Serampore College

The Serampore College was established in 1818, in the Danish settlement of Serampore, by three pioneer Western Christian missionaries – William Carey (1761- 1834) Joshua Marshman (1768 -1837) and William Ward (1769-1823) – for the instruction of Indian youths in Christianity and other disciplines. In 1827, the College was incorporated by a Royal Charter, granted by King Frederick VI of Denmark, with University status and powers under the authority of an independent College Council. The President of the Council is the Master of the College. The final authority in all matters related to the College is bestowed on the Master and the Council of Serampore College. The main intention of the King and the Founding Members of the College was the promotion of piety and learning, particularly among the Christians of India. It was also open to all without any distinction in castes and creeds. In 1845 in the Treaty of Purchase, which transferred Serampore from the Danish government to the British, it was provided that the rights and immunities of the Serampore College should not be interfered with. In 1856 the Council placed the College at the disposal of the Baptist Missionary Society to become part of its educational operations in Arts and Theology.

In 1858 the Serampore College was affiliated to the newly formed Calcutta University, the first body in India to exercise, though not the first to receive, University powers. The Arts section of the  College was closed in 1883 and the College became a Christian training institution of the Baptist Churches of Bengal. In 1910, a reorganization of the College was begun, and in the following ten years, it was the subject of important discussions in various conferences, denominational and inter-denominational, with a view to reorganize the College as a high level teaching institution and to utilize the College Charter for granting theological degrees to qualified students of all churches. The College was reorganized on the lines laid down by the original founders under the direct control of the College Council by the appointment of qualified theological staff and by opening higher theological classes on an inter-denominational basis. It again affiliated itself to the University of Calcutta, up to the level of Intermediate Arts in 1911; BA in 1913; Intermediate Science in 1920; and B. Sc. in 1924.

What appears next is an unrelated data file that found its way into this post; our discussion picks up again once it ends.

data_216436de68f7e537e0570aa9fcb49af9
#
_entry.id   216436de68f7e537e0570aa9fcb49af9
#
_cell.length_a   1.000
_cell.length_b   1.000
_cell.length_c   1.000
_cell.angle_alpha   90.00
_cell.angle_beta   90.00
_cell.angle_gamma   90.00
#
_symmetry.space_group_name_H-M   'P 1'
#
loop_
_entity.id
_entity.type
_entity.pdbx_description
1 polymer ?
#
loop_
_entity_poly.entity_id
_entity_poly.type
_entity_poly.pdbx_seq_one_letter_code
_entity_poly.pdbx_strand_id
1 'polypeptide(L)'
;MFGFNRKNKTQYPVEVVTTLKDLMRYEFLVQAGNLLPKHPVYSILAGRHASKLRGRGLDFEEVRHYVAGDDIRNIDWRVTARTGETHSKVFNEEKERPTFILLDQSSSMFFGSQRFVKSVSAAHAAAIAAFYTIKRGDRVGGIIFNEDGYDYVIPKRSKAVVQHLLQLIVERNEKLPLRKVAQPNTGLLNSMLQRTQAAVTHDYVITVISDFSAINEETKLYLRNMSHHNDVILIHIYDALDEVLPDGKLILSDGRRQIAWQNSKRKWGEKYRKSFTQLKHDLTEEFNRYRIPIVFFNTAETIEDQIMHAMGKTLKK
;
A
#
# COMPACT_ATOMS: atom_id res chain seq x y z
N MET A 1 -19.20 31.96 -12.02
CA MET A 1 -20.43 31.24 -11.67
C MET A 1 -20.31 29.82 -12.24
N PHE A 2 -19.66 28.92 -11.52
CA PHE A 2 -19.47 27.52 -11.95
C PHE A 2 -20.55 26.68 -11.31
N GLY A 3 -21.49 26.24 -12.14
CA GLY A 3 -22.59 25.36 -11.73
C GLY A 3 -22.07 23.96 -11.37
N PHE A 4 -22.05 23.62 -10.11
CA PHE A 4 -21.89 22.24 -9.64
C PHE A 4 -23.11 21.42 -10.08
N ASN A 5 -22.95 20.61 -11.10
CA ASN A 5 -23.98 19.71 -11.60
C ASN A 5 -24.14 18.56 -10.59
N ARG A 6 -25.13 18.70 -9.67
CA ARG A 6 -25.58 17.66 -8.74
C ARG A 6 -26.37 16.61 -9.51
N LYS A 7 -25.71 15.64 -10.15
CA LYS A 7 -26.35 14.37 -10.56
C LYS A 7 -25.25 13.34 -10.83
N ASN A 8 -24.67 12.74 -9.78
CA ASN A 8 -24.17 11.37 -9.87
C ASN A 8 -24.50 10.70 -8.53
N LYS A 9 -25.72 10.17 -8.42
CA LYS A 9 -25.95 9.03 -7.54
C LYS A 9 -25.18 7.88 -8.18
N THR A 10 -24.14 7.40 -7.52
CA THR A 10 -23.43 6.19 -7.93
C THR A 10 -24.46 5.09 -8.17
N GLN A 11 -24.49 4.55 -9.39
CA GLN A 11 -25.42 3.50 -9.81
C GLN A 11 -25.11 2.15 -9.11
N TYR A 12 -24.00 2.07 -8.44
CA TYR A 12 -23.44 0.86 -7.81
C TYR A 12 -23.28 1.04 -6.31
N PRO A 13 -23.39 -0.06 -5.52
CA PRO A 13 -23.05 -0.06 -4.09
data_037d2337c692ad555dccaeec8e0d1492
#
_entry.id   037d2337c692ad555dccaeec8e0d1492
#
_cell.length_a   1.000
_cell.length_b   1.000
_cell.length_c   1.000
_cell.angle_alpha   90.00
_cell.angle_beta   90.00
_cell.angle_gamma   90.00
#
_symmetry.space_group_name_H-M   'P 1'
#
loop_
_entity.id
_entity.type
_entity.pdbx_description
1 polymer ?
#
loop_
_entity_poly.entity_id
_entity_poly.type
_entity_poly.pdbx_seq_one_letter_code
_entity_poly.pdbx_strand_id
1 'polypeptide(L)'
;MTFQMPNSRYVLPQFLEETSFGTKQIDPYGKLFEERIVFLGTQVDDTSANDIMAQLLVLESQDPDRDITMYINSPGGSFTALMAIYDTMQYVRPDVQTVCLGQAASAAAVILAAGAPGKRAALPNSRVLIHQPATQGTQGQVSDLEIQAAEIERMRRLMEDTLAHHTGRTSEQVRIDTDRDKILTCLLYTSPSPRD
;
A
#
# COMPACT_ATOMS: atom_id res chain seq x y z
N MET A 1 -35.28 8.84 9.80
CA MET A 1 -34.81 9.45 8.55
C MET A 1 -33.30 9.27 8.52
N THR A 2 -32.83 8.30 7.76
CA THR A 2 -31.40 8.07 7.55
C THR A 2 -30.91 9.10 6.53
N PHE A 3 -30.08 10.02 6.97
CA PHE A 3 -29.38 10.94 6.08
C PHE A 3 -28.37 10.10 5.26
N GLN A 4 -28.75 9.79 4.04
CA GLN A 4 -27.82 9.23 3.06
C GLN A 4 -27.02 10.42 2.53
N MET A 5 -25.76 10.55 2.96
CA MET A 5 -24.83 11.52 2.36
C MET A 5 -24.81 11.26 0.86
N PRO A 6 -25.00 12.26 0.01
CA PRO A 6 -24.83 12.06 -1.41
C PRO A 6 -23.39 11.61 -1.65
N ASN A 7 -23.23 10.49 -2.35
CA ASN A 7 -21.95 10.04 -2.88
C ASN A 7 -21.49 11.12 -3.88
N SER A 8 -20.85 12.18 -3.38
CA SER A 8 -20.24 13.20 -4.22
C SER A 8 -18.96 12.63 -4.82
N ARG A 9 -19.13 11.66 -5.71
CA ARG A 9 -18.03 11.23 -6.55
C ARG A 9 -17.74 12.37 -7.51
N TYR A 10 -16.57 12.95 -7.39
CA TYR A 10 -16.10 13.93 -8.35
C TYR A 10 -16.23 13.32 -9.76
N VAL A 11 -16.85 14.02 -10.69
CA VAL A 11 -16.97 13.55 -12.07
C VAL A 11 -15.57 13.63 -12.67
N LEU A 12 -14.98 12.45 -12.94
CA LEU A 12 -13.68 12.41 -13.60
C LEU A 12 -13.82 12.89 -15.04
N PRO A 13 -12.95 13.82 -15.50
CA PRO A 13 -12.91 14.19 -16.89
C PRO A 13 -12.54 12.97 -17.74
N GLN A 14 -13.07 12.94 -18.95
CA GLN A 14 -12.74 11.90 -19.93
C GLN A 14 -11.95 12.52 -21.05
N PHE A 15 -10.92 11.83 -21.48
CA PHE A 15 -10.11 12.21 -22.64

In 1915, the Serampore College Charter was utilized, for the first time, for the conferring of degrees in Divinity. In 1916, the Licentiate in Theology (L.Th.) was instituted. In 1918, the Centenary year of the College, the Serampore College Act was passed by the Bengal Legislative Council, confirming the powers of Serampore College to confer degrees and to enlarge the College Council.  It created a  College faculty for the internal governance of the College. The Act also provided for the constitution and appointment of a College Senate. The College Council appointed members of the Senate, as per the provision of the Act, representing various Christian Communions. Further, the Act authorized the College to confer degrees in Theology on students of colleges affiliated to the Senate of Serampore College. In 1919, the Governing Body of the College – the Council, Faculty, and the Senate, was reconstituted in accordance with the provisions of the Serampore College Act. In 1922, the College was closed down and shifted to Bishnupur, Kolkata. In January 1925, the responsibility of the College was taken over again by the Baptist Missionary Society. In June 1949, the Council transferred its headquarters to Serampore.

Subsequently, the Serampore College Act 1918 (the Bengal Act IV of 1918) was adapted in 1937 and 1950, and is in the law book of the Government of West Bengal as modified in 1951 and 1997 respectively.